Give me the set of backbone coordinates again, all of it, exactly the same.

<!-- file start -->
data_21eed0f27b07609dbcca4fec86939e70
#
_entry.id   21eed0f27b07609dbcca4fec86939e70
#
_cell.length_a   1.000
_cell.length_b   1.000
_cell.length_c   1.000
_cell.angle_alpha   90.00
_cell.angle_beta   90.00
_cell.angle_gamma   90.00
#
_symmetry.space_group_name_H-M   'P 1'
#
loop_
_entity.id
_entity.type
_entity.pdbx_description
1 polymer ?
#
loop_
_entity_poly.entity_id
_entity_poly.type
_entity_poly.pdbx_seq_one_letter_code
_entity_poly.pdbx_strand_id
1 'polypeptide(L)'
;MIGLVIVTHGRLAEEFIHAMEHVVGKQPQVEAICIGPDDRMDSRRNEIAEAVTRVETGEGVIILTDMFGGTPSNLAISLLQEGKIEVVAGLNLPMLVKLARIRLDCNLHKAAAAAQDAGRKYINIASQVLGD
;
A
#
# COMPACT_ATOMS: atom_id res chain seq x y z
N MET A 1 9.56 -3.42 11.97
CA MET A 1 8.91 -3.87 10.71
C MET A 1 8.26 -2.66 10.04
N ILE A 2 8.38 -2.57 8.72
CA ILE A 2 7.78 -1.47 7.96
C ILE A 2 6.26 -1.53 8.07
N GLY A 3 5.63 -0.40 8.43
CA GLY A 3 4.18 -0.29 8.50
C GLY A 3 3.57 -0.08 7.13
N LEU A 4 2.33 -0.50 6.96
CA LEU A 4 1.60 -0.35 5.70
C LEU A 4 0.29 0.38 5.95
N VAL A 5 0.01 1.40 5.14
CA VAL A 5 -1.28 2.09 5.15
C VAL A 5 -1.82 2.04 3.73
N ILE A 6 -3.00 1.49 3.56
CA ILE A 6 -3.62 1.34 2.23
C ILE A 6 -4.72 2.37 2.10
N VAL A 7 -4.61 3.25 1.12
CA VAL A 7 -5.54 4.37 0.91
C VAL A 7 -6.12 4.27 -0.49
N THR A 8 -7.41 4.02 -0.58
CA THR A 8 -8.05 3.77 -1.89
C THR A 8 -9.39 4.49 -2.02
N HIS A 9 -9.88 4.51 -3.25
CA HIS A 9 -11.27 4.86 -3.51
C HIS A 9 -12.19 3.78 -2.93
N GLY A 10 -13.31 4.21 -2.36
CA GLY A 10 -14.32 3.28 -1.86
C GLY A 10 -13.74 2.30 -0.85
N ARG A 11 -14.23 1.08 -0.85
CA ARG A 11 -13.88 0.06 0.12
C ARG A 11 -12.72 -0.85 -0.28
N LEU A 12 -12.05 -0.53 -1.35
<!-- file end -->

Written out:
data_21eed0f27b07609dbcca4fec86939e70
#
_entry.id   21eed0f27b07609dbcca4fec86939e70
#
_cell.length_a   1.000
_cell.length_b   1.000
_cell.length_c   1.000
_cell.angle_alpha   90.00
_cell.angle_beta   90.00
_cell.angle_gamma   90.00
#
_symmetry.space_group_name_H-M   'P 1'
#
loop_
_entity.id
_entity.type
_entity.pdbx_description
1 polymer ?
#
loop_
_entity_poly.entity_id
_entity_poly.type
_entity_poly.pdbx_seq_one_letter_code
_entity_poly.pdbx_strand_id
1 'polypeptide(L)'
;MIGLVIVTHGRLAEEFIHAMEHVVGKQPQVEAICIGPDDRMDSRRNEIAEAVTRVETGEGVIILTDMFGGTPSNLAISLLQEGKIEVVAGLNLPMLVKLARIRLDCNLHKAAAAAQDAGRKYINIASQVLGD
;
A
#
# COMPACT_ATOMS: atom_id res chain seq x y z
N MET A 1 9.56 -3.42 11.97
CA MET A 1 8.91 -3.87 10.71
C MET A 1 8.26 -2.66 10.04
N ILE A 2 8.38 -2.57 8.72
CA ILE A 2 7.78 -1.47 7.96
C ILE A 2 6.26 -1.53 8.07
N GLY A 3 5.63 -0.40 8.43
CA GLY A 3 4.18 -0.29 8.50
C GLY A 3 3.57 -0.08 7.13
N LEU A 4 2.33 -0.50 6.96
CA LEU A 4 1.60 -0.35 5.70
C LEU A 4 0.29 0.38 5.95
N VAL A 5 0.01 1.40 5.14
CA VAL A 5 -1.28 2.09 5.15
C VAL A 5 -1.82 2.04 3.73
N ILE A 6 -3.00 1.49 3.56
CA ILE A 6 -3.62 1.34 2.23
C ILE A 6 -4.72 2.37 2.10
N VAL A 7 -4.61 3.25 1.12
CA VAL A 7 -5.54 4.37 0.91
C VAL A 7 -6.12 4.27 -0.49
N THR A 8 -7.41 4.02 -0.58
CA THR A 8 -8.05 3.77 -1.89
C THR A 8 -9.39 4.49 -2.02
N HIS A 9 -9.88 4.51 -3.25
CA HIS A 9 -11.27 4.86 -3.51
C HIS A 9 -12.19 3.78 -2.93
N GLY A 10 -13.31 4.21 -2.36
CA GLY A 10 -14.32 3.28 -1.86
C GLY A 10 -13.74 2.30 -0.85
N ARG A 11 -14.23 1.08 -0.85
CA ARG A 11 -13.88 0.06 0.12
C ARG A 11 -12.72 -0.85 -0.28
N LEU A 12 -12.05 -0.53 -1.35